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About really, really small (people’s) conversations

There can’t be many conversations ‘smaller’ than those between babies and their parents and carers, but that doesn’t mean those exchanges are unimportant. In fact, as we would surely all agree, precisely the converse is the case.  It’s no surprise then that a literature review and some direct research reported today (19 October) add credence to this commonly held belief.

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The language of inclusion

A Guardian article today (9 October 2010) focuses on the meaning of ‘Big Society’. We are told that [the?] Big Society is about ‘passing power to the lowest possible level’, so that organisations are more responsive to the needs of those using them. One aspect of this is, the writer continues, to ‘encourage more people to play a role in society.’

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Language carries its own DNA

QTwo broadsheet newspaper articles of very different politic have within a week referred to language in relation to our DNA and our understandings of the world.

First came this comment by David Hannan in the Daily Telegraph on climate change and why it is not a ‘socialist’ issue:

The trouble is that that we all have assumptions, scientists as much as anyone else. Our fathers learned, on the savannahs of Pleistocene Africa, to make sense of their surroundings by finding patterns, and this tendency is encoded deep in our DNA. It explains the phenomenon of cognitive dissonance. When presented with a new discovery, we automatically try to press it into our existing belief-system; if it doesn’t fit, we question the discovery before the belief-system. Sometimes, this habit leads us into error. But without it, we should hardly survive at all.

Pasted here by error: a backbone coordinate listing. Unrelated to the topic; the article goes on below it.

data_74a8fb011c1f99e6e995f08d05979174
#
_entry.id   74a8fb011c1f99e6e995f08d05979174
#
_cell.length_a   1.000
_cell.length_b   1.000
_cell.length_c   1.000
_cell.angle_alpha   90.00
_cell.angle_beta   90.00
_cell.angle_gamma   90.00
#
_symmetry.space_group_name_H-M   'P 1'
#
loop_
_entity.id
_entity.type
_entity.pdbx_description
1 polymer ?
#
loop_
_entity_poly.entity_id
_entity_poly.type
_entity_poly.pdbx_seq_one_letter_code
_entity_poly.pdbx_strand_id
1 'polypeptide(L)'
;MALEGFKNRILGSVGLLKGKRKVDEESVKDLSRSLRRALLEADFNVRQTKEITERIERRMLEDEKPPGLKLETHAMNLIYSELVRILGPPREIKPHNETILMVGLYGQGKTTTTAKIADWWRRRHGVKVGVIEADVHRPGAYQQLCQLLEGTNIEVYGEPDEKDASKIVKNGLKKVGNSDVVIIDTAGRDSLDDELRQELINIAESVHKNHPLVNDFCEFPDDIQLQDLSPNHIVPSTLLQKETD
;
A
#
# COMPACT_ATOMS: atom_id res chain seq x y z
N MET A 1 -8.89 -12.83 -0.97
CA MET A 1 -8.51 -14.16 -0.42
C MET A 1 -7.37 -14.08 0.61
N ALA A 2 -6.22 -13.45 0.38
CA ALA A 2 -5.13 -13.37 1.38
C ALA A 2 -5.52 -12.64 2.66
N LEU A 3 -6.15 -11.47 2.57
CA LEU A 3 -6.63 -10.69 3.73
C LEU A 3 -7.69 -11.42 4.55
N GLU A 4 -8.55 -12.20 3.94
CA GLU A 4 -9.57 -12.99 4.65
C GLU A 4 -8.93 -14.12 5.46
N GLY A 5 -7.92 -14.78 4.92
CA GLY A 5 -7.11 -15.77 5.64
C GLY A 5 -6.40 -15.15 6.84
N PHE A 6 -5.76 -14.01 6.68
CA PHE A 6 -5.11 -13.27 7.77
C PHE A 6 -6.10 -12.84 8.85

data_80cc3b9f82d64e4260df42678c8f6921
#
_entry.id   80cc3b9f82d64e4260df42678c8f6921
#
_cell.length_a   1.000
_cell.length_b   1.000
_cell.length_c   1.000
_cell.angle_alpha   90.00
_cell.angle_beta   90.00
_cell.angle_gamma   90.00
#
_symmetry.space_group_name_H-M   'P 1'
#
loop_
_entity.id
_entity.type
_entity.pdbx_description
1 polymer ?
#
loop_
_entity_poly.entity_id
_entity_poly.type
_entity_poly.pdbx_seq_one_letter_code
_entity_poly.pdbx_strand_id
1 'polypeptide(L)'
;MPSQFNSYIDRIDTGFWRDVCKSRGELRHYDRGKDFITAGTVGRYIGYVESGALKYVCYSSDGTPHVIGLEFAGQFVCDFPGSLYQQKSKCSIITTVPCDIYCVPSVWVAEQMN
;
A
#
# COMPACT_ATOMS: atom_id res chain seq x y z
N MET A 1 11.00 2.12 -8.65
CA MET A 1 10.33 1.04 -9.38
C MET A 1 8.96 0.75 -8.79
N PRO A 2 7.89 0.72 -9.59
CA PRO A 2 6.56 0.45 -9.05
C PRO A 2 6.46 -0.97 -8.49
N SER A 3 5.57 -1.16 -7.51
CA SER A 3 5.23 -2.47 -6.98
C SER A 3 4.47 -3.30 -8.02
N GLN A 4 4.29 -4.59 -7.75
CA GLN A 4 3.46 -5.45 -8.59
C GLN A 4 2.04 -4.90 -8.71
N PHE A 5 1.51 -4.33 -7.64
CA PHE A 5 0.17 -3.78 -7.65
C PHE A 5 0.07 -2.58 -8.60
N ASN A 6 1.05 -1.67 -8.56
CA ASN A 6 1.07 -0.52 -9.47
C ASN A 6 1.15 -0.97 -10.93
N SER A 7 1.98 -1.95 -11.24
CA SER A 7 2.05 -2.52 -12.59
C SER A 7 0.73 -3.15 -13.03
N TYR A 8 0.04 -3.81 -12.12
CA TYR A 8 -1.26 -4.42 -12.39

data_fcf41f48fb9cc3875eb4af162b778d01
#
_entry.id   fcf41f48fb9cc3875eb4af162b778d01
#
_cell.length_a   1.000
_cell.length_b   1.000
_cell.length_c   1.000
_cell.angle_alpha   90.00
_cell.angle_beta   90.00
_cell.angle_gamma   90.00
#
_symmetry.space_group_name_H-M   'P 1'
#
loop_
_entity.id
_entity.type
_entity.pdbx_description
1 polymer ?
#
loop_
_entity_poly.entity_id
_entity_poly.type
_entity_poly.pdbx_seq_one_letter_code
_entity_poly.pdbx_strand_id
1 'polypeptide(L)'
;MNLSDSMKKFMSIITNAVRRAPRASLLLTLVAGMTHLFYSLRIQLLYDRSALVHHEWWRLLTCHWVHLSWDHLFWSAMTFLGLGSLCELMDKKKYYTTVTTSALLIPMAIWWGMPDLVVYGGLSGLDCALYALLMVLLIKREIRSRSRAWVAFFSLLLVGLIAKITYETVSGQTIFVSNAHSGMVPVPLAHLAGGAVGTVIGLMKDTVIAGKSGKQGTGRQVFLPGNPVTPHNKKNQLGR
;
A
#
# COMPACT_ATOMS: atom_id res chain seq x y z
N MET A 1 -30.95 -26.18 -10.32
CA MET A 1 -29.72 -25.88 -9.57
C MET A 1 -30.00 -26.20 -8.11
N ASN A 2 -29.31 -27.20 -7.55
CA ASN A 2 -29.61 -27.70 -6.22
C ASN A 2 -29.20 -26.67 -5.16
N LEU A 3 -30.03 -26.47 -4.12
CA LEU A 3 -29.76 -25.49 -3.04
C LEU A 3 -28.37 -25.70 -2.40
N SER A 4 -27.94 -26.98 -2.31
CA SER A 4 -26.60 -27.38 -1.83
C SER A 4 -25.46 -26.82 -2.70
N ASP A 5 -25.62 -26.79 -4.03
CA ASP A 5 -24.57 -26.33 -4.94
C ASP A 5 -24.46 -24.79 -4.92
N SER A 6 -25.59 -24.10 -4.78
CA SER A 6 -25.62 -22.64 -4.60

And then followed the proposition by Stefan Collini in an article on social mobility (or not) in The Guardian, that language actually ‘creates its own DNA’, in the sense of causing us to understand things in certain and sometimes different ways:

The ideological functions of … language are most tellingly exhibited in the use of the metaphor of ‘the level playing field’. We think we know what this phrase means. But language creates its own DNA that works itself out without our intending or even being aware of it…. Taking a spirit-level to every inch of the pitch is not going to even up a contest between Man Utd and a pub team.

The underlying politics
What is interesting here is that David Hannan writes from a right wing political perspective, whilst Stephan Collini writes from quite a fundamentally left wing position. Hannan’s piece, entitled ‘So SHOULD conservatives believe in man-made climate change?‘, seeks to explain climate change denial and consider alternative conservative responses to the debate; Collini’s article on ‘Social mobility: the playing field fallacy ~ Fashionable talk of social mobility has ideological roots that only seek to underpin inequalities ‘ wants to challenge models of social mobility which are predicated on the idea of meritocracy.

But both Hannan and Collini tell us that how we believe things is in part structured by the language we use.

So is it possible for people from different political positions to have genuine dialogue, or will they generally talk across each other?
Are there forms of communication which move beyond the various ‘DNAs’ of language, to common understandings of the subject matter, if not of the ensuing consequences?

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